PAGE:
It might be a bit late to plant some of these gorgeous trees, but in Honor of fall, here are 5 trees that will claim center stage each Autumn.
1) Japanese Maple – (Maroon to Orange) – these slow-growing beauties reach 15 to 25 feet tall and are great planted alone or in groups. Songbirds, squirrels and chipmunks love these seeds.
2) Vine Maple – (Yellow, Orange, Red) – the unusual arching/twisting branches provide year-round interest and curb appear to your home. These 15 foot trees are good for urban gardens and large containers; usually pest and disease free.
3) Winterthur – (Maroon to Red-Purple) – the Winterthur is a versatile 6 to 10 foot tree; good as an accent, foundation, border, or street-side planting
4) Paper Birch – (Bright Yellow) – these gigantic 50-70 foot tall birch trees grow vibrant yellow leaves in the autumn. When young, stems appear dark red then turn creamy white on mature trunks. Fun fact, you can also tap the trunk in spring for sap you can make into beer, syrup and vinegar.
5) Sugar Maple – (Red, Orange, Gold) – similar to the Paper Birch, the Sugar Maple can reach incredible heights of 60 to 75 feet. These tall beautiful trees are long living and provide shade from its dense crown.
The “Tribute in Light” memorial is in remembrance of the events of Sept. 11, 2001.
The two towers of light are composed of two banks of high wattage spotlights that point straight up from a lot next to Ground Zero. This photo was taken from Liberty State Park, N.J., Sept. 11, the five-year anniversary of 9/11. (U.S. Air Force photo/Denise Gould)
Gearing up for Labor Day weekend and have zero plans?
Check out the local events below!
GOLD RUSH DAYS — SACRAMENTO
Saturday, September 2 – Monday, September 4, 2017
Step back in time with Gold Rush Days in Old Sacramento, an annual festival that transforms the 28-acre historic district into a scene from the 1850s. You’ll mingle with costumed performers portraying historical figures, personalities and everyday townspeople, bringing history to life in a tangible way. Visit Tent City, a recreation of town life including saloons, a gambling tent, doctors, etc. You can also go gold panning, travel through Artisan Alley, and hear live music from old-timey musicians performing on multiple stages. This will be a unique and authentic experience you won’t want to miss this Labor Day weekend!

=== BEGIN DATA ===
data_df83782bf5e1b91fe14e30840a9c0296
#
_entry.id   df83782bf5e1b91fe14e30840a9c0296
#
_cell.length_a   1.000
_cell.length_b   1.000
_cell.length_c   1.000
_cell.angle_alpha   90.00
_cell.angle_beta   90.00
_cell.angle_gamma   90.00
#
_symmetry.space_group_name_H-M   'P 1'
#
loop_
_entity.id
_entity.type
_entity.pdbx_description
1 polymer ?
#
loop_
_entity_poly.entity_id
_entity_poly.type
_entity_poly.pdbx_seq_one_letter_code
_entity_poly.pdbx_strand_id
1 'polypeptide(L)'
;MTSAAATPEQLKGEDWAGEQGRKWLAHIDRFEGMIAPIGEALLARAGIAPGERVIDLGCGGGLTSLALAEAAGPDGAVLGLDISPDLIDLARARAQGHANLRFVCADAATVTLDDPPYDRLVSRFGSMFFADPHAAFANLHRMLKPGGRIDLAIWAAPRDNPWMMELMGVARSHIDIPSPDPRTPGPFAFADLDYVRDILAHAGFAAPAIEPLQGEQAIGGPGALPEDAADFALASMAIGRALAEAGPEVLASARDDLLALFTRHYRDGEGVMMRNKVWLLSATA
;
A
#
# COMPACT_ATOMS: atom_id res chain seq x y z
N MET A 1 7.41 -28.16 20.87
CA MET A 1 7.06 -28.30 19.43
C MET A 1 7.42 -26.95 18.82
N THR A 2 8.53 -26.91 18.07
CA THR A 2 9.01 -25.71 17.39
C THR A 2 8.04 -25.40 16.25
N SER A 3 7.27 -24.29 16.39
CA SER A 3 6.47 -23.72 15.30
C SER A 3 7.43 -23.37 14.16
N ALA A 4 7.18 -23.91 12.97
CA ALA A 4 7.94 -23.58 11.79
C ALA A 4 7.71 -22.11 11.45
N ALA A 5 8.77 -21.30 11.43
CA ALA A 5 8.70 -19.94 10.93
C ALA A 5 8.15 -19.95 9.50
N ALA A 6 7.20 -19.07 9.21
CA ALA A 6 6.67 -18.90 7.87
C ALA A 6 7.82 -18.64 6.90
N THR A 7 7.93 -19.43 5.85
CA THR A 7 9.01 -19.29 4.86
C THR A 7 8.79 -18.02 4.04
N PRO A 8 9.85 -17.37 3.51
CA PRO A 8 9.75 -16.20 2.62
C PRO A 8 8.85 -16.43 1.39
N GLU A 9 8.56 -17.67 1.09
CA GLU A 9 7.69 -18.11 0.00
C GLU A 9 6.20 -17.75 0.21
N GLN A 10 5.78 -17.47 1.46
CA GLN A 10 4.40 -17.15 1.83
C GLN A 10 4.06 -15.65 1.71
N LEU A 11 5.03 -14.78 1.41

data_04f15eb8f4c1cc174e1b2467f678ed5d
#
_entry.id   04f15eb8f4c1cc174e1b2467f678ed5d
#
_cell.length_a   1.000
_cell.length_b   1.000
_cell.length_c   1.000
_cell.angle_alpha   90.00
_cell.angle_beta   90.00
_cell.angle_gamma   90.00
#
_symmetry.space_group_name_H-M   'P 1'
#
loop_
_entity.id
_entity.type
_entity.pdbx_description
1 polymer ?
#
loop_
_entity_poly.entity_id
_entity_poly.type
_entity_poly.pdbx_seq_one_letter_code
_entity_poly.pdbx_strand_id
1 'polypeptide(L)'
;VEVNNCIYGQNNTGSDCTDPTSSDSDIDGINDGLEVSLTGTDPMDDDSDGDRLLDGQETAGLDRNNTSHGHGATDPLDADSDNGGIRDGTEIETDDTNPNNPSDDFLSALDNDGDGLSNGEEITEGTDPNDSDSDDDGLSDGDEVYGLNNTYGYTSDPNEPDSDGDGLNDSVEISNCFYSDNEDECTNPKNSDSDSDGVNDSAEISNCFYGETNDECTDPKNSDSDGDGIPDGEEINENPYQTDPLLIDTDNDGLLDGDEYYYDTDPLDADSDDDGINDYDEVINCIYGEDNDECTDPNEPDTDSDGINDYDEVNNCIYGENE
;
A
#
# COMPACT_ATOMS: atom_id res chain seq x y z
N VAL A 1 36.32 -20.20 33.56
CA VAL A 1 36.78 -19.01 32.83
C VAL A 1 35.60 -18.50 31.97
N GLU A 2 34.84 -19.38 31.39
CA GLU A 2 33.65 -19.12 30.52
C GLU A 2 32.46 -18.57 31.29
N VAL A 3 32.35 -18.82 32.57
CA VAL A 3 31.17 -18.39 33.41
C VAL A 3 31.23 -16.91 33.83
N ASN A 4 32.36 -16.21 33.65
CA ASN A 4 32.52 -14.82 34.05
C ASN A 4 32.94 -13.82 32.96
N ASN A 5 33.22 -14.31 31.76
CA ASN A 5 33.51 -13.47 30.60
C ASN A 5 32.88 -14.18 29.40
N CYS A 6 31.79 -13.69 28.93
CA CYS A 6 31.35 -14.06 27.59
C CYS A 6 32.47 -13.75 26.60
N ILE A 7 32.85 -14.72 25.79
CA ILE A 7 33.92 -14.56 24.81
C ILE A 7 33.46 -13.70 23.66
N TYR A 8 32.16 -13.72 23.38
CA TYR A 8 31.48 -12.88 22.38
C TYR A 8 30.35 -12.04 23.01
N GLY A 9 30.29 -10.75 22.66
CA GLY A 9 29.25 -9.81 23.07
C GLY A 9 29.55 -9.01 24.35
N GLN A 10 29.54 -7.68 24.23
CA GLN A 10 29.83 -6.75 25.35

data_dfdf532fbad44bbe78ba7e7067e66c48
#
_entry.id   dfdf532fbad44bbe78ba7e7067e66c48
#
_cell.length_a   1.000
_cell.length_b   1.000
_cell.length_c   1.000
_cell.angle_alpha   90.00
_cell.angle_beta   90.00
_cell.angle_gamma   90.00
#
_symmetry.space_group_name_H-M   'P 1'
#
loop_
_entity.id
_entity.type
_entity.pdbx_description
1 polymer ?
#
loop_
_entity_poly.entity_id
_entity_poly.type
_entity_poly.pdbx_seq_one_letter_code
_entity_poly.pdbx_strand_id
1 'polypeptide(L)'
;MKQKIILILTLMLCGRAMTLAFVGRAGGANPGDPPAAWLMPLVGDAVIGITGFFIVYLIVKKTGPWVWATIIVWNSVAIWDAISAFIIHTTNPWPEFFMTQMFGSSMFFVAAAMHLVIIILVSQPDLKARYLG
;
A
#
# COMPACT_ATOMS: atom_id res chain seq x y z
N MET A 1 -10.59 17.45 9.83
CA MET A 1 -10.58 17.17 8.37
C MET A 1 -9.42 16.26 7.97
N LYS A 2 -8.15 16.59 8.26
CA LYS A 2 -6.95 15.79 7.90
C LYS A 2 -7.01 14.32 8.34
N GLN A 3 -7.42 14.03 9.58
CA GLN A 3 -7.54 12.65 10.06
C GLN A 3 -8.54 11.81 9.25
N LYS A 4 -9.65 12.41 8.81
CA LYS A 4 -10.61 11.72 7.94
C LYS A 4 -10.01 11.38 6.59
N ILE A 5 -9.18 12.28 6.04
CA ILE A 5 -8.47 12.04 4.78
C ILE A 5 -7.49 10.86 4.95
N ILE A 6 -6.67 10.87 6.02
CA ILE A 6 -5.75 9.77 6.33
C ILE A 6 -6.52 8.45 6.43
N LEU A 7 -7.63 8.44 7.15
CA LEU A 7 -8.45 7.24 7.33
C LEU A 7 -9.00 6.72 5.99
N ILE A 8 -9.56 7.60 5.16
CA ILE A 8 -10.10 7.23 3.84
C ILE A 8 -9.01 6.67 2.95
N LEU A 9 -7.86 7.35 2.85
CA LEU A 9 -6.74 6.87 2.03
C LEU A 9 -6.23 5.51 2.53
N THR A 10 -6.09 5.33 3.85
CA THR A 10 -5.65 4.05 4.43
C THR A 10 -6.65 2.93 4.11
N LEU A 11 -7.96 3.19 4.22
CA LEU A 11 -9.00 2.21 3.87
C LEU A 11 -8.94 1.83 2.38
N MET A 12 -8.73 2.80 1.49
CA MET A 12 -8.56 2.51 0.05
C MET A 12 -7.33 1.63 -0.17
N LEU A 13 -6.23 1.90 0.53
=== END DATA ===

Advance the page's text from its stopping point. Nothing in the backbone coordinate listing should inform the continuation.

SACRAMENTO GREEK FESTIVAL – SACRAMENTO
Friday, September 1, 2017 – Sunday, September 3, 2017
The 53rd annual Sacramento Greek Festival is back with the culture, food, and traditions of Greece and Greek Americans. Volunteers will serve authentic and homemade Mediterranean food at this village-style and family-friendly festival experience.
CHALK IT UP! — SACRAMENTO
Saturday, September 2, 2017 – Monday, September 4, 2017
Chalk It Up! is an annual art and music festival that has brought color to the streets of Sacramento’s Fremont Park each Labor Day weekend since 1992. Throughout the festival, you’ll find gorgeous and innovative chalk murals created by artists and sponsored by various businesses. Your attendance to this weekend-long festival supports the charitable organization created to benefit children’s art education programs as they foster a sense of community through art.
Hallelujah! Summer is coming to an end and the kids are back in school, leaving you much more time to tackle projects put on the back burner. But before you get out the spackle and paint, think about the changing weather and prioritize.